LETS DO IT AGAIN KEN.
LET'S DO IT AGAIN KEN. GETTY

I know it's very James Holzhauer of me, but I've got a feeling about Ken Jennings, the Edmonds-born Jeopardy record holder for most games won, bringing home the bacon.

Sponsored
Herbs House, Ballard's Original Cannabis Shop, NOW OPEN 8am-10pm
Order Online to SAVE 10% Instantly - People Like Pot, Come Say High

The Jeopardy! Greatest of All Time (GOAT) tournament has been going since Tuesday and pits Jennings (who won 74 games in a row—"it took a whole summer," Jennings said in an episode this week) against Brad Rutter, who has won the most money in Jeopardy history ($4,688,436), and James Holzhauer, a professional sports better who had an explosive winning streak last year that broke the record for most money won in a single game ($131,127—the former highest single-game total was $77,000).

The tournament will end once one contestant wins three games. Jennings and Holzhauer were tied before last night's game, one win to one win. But, Jennings pulled ahead. He won last night's game handily. It was sexy.

This isn't your grandma's game of Jeopardy. Each episode lumps two Jeopardy games in one hour of television, in part for the spectacle and in part because the three contestants decimate the game board at record speed. The tempo of the Final Jeopardy theme (played by what sounds like a live symphony?!???) even seems faster to match their pace. On the first night of the game, Jennings remarked that playing two back-to-back games is tiring and out of the ordinary for the contestants. (He obviously never watched four episodes of Jeopardy in one sitting with his college roommates like I did. Which makes me wonder... Have I... been training for the Jeopardy GOAT tournament my whole life??)

(Okay, while I'm talking about this format, I just really need to mention something that is getting my goat about the GOAT tournament. I am loving the extra gameplay but I have some qualms with what seems like attempts to make the run-time longer. Yes, I'm looking at you, incessant video categories with celebrity cameos. No one needs to hear Christopher Plummer read a clue two times slower than it takes me to read the clue!)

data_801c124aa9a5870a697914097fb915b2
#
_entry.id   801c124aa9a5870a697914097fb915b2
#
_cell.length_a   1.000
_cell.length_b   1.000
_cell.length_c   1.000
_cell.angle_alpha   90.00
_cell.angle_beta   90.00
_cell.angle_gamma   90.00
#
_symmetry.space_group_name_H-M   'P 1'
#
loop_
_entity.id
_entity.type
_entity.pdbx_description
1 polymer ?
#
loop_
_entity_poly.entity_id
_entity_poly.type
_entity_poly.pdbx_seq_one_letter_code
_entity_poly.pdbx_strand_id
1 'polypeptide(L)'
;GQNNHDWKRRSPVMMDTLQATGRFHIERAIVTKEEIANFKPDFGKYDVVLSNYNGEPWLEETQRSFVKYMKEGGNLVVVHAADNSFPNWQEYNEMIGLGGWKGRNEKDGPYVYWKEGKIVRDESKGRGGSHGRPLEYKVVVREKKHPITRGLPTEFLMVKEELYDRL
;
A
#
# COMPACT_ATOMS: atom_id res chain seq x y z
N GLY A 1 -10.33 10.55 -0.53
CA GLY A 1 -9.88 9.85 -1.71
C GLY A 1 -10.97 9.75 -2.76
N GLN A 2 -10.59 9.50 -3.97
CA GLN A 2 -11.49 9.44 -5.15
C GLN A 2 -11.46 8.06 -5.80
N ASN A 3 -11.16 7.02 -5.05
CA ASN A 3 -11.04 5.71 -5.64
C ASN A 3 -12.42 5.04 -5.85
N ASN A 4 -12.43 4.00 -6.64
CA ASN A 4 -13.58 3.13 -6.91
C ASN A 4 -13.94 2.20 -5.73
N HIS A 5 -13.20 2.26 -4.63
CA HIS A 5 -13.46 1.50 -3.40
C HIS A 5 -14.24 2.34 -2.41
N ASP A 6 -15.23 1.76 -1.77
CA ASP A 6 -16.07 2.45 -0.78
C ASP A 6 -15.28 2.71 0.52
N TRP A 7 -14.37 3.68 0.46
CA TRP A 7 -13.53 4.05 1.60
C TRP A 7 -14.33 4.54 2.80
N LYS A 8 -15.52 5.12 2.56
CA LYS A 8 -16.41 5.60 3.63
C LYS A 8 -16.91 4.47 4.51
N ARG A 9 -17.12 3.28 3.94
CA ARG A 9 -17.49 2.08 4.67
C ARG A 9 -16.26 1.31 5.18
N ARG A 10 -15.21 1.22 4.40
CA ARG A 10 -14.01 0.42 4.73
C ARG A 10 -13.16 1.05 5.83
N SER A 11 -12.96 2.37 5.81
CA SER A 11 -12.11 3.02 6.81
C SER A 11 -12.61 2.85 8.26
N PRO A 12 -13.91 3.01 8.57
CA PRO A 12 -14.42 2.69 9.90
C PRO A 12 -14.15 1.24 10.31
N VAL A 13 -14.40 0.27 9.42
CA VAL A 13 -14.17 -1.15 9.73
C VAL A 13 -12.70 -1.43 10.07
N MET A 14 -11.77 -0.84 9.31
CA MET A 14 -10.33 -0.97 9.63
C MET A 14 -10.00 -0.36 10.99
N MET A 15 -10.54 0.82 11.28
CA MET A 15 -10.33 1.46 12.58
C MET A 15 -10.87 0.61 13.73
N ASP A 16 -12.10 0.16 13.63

Anyway. The games have all been close with Jennings and Holzhauer finishing the first match with only a $200 difference. Rutter, on the other hand, is having a tough showing. He's finished pretty much last in every game. Last night's episode was the first time he's even been in the running for second place. Rutter, the guy who's won the most money ever in game show history, did so poorly in the second game that he couldn't participate in Final Jeopardy:

Last night, he self-deprecatingly said he wished he had practiced more on buzzing than memorization. Oookay, Rutter. What's that saying about a workman blaming his tools? But, for real, a common refrain from contestants is that the signaling device is a tricky thing to master. One of my most favorite parts of these type of champion-of-champions competitions is when a player buzzes in but doesn't know the answer because half the battle is just buzzing in first. Jennings has a practice signaling device rigged up at his house that he practices on.

Jennings and Holzhauer, however, have been neck and neck. They've been razzing each other. Holzhauer joked that he prepped by reading Jenning's books in a "know your competition" sort of way. Jennings said he studied the cadence of Alex Trebek's voice. Maybe that's the way to go.

Jennings's lead was pretty much uncatchable from the beginning of the game. He screwed up his face in a concentrated grimace when he got a tough question and exhaled in relief when he got it right. (Did you know that another word for scar is cicatrice? I didn't. Jennings did.) "I never want to do that again," Jennings breathed after narrowly getting a Daily Double about state succession right. But I know it's all false modesty.

Support The Stranger

I see you, Ken. You are Seattle's champion. You are my champion. Do us proud. End this thing.

The next episode of Jeopardy!'s GOAT tournament airs Tuesday, January 14 at 8 p.m. local time.